Children on public insurance are being denied treatment by doctors at much higher
rates than those with private coverage, according to an undercover study that had
researchers pose as parents of sick kids seeking an appointment with a specialist.
Snubbed even by specialists whose offices supposedly accept public insurance
patients, these kids also had to wait much longer to see a doctor. Low Medicaid
reimbursements are the likely reason, the study authors said.
The study was done in Cook County, Ill., the nation's second-most populous
county which includes Chicago, but the researchers and others say the results
likely reflect practices around the country.
"People should be very concerned," said Dr. Karin Rhodes, the lead author and an
emergency medicine specialist at the University of Pennsylvania.
The study results suggest many of the 40 million publicly insured U.S. children are
not getting recommended timely treatment for dangerous conditions including
asthma, diabetes and depression, she said.
"I work in an emergency room ... where you see the long-term consequences of
people who did not get the care they needed," Rhodes said.
The study appears in Thursday's New England Journal of Medicine.
The study is "simple and elegant" and bolsters previous research while presenting
a more accurate real-world picture of disparities facing public aid patients, said Dr.
Steve Wegner, former head of the American Academy of Pediatrics' child health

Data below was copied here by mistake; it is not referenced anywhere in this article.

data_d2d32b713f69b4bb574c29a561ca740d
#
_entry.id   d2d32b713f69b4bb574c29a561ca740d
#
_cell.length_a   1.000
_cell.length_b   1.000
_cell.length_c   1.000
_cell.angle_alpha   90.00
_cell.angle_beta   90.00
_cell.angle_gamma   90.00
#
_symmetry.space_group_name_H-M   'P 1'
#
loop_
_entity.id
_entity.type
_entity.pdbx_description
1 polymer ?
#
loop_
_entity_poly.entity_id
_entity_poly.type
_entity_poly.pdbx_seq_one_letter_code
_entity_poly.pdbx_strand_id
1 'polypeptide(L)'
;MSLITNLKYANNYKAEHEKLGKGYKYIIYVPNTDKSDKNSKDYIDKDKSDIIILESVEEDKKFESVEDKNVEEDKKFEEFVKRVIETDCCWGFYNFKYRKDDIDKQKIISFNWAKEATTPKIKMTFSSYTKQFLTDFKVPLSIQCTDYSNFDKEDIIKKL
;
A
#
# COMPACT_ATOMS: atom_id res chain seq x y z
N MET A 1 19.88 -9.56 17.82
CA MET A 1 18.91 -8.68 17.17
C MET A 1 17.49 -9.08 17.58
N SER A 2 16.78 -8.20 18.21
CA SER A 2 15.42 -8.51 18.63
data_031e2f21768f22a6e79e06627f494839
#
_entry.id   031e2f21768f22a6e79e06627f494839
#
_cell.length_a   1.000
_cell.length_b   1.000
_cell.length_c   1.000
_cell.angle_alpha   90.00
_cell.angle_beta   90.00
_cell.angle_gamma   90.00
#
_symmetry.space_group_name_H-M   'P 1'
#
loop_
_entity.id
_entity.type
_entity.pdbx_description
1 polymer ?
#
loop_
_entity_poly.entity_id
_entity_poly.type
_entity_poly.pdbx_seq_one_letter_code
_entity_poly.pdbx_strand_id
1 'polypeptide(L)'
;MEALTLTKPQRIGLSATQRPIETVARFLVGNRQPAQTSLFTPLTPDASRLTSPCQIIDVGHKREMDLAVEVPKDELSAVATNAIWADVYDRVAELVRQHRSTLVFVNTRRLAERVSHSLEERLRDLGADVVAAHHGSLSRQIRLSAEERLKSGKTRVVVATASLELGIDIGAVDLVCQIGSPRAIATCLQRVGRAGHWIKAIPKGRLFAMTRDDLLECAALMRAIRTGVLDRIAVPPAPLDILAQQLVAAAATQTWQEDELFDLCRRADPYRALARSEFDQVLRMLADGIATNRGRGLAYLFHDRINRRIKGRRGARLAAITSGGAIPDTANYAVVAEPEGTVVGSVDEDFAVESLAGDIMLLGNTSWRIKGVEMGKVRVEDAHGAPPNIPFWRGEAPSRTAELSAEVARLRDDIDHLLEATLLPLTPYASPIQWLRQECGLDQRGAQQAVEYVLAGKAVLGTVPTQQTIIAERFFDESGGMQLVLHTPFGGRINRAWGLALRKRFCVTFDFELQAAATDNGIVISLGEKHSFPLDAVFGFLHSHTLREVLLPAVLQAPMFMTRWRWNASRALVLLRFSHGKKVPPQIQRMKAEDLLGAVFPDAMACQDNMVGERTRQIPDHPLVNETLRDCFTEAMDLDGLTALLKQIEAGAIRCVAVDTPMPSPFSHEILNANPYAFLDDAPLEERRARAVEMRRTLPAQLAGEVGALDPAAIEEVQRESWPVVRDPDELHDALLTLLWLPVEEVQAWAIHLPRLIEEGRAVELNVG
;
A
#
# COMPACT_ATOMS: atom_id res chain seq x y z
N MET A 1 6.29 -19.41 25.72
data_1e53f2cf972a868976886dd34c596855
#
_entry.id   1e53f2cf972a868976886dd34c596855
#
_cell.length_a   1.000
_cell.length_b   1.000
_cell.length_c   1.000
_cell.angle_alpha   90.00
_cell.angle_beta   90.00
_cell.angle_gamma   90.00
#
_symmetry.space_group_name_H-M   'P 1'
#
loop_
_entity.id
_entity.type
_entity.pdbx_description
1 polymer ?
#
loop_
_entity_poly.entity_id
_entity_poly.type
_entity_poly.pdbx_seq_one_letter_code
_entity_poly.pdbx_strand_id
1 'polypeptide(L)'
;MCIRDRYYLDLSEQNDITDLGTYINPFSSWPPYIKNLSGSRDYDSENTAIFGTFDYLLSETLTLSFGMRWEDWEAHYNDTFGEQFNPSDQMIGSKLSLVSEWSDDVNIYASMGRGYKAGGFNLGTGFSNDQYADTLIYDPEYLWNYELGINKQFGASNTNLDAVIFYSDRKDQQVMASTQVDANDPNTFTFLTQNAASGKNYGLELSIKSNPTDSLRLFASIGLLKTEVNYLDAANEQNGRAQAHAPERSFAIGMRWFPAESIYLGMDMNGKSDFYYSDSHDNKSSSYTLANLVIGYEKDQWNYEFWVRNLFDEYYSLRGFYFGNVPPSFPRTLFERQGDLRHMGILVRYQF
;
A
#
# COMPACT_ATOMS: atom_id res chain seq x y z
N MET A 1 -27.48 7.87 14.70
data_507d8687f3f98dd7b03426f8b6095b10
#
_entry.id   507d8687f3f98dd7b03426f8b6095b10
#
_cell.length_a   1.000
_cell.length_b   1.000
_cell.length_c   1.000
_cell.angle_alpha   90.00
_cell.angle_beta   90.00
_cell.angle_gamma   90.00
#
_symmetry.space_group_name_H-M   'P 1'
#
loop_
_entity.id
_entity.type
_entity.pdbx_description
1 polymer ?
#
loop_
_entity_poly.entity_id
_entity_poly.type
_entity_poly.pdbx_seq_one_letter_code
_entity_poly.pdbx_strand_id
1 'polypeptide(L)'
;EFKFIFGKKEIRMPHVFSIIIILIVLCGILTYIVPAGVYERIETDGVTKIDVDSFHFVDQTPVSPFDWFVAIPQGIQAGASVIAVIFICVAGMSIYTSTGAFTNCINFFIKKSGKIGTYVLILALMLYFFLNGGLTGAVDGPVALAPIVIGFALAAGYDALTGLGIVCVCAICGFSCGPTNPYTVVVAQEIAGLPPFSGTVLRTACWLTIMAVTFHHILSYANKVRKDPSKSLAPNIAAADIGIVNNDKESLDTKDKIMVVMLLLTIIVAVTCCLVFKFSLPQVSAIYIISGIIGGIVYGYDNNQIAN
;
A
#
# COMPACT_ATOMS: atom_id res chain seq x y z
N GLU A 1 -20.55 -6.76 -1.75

To test whether type of insurance influences doctors' willingness to schedule
appointments, the researchers posed as parents of fictitious sick children referred
to specialists by primary-care doctors or emergency room physicians. Seven
scenarios were created, including a 9-month-old with a severe skin rash, a 7-year
old with diabetes, a 12-year-old with a suspected broken arm and a 13-year-old
with symptoms of severe depression.
The researchers phoned 273 specialty clinics twice, a month apart, seeking an
appointment with doctors including dermatologists, allergists, psychiatrists and
bone specialists. In one call, the children were said to have private insurance; in
the other, they were insured through Illinois' Medicaid program.
Overall, specialists refused to grant appointments for 66% of the Medicaid
children, versus only 11% of privately insured youngsters.
Among 89 clinics that accepted both insurance types, Medicaid children had to wait
an average of 42 days for an appointment, versus 20 days for private coverage.
Now, remind me, how exactly would splitting up Medicaid funding into state-by-
state block grants help this situation?